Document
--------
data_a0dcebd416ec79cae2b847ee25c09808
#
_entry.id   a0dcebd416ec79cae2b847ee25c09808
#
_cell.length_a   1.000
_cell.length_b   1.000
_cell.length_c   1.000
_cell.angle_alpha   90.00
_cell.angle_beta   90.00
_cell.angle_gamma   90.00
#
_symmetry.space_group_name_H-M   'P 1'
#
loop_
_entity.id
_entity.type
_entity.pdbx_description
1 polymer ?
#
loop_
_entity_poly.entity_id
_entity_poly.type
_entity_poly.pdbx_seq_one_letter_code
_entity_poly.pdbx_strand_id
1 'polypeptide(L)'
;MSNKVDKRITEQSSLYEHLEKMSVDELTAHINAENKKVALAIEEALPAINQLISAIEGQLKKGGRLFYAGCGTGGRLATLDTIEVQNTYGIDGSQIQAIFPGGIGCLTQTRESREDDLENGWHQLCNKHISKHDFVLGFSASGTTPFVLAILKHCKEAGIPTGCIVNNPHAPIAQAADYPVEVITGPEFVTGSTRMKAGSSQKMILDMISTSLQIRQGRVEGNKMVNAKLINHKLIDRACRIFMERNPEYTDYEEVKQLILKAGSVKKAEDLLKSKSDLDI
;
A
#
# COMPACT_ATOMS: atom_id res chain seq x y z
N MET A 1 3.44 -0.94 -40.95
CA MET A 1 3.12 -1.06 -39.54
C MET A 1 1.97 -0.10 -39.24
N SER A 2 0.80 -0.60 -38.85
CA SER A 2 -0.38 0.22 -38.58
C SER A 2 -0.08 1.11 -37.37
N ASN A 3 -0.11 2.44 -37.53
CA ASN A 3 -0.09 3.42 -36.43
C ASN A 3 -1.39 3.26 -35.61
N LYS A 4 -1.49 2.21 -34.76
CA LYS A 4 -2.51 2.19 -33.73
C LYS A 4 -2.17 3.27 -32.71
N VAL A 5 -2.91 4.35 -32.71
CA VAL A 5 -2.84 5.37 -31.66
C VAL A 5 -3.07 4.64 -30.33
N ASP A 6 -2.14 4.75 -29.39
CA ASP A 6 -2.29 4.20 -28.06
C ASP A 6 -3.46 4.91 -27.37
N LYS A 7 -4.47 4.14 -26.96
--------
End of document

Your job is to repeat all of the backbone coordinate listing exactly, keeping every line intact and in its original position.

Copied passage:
data_a0dcebd416ec79cae2b847ee25c09808
#
_entry.id   a0dcebd416ec79cae2b847ee25c09808
#
_cell.length_a   1.000
_cell.length_b   1.000
_cell.length_c   1.000
_cell.angle_alpha   90.00
_cell.angle_beta   90.00
_cell.angle_gamma   90.00
#
_symmetry.space_group_name_H-M   'P 1'
#
loop_
_entity.id
_entity.type
_entity.pdbx_description
1 polymer ?
#
loop_
_entity_poly.entity_id
_entity_poly.type
_entity_poly.pdbx_seq_one_letter_code
_entity_poly.pdbx_strand_id
1 'polypeptide(L)'
;MSNKVDKRITEQSSLYEHLEKMSVDELTAHINAENKKVALAIEEALPAINQLISAIEGQLKKGGRLFYAGCGTGGRLATLDTIEVQNTYGIDGSQIQAIFPGGIGCLTQTRESREDDLENGWHQLCNKHISKHDFVLGFSASGTTPFVLAILKHCKEAGIPTGCIVNNPHAPIAQAADYPVEVITGPEFVTGSTRMKAGSSQKMILDMISTSLQIRQGRVEGNKMVNAKLINHKLIDRACRIFMERNPEYTDYEEVKQLILKAGSVKKAEDLLKSKSDLDI
;
A
#
# COMPACT_ATOMS: atom_id res chain seq x y z
N MET A 1 3.44 -0.94 -40.95
CA MET A 1 3.12 -1.06 -39.54
C MET A 1 1.97 -0.10 -39.24
N SER A 2 0.80 -0.60 -38.85
CA SER A 2 -0.38 0.22 -38.58
C SER A 2 -0.08 1.11 -37.37
N ASN A 3 -0.11 2.44 -37.53
CA ASN A 3 -0.09 3.42 -36.43
C ASN A 3 -1.39 3.26 -35.61
N LYS A 4 -1.49 2.21 -34.76
CA LYS A 4 -2.51 2.19 -33.73
C LYS A 4 -2.17 3.27 -32.71
N VAL A 5 -2.91 4.35 -32.71
CA VAL A 5 -2.84 5.37 -31.66
C VAL A 5 -3.07 4.64 -30.33
N ASP A 6 -2.14 4.75 -29.39
CA ASP A 6 -2.29 4.20 -28.06
C ASP A 6 -3.46 4.91 -27.37
N LYS A 7 -4.47 4.14 -26.96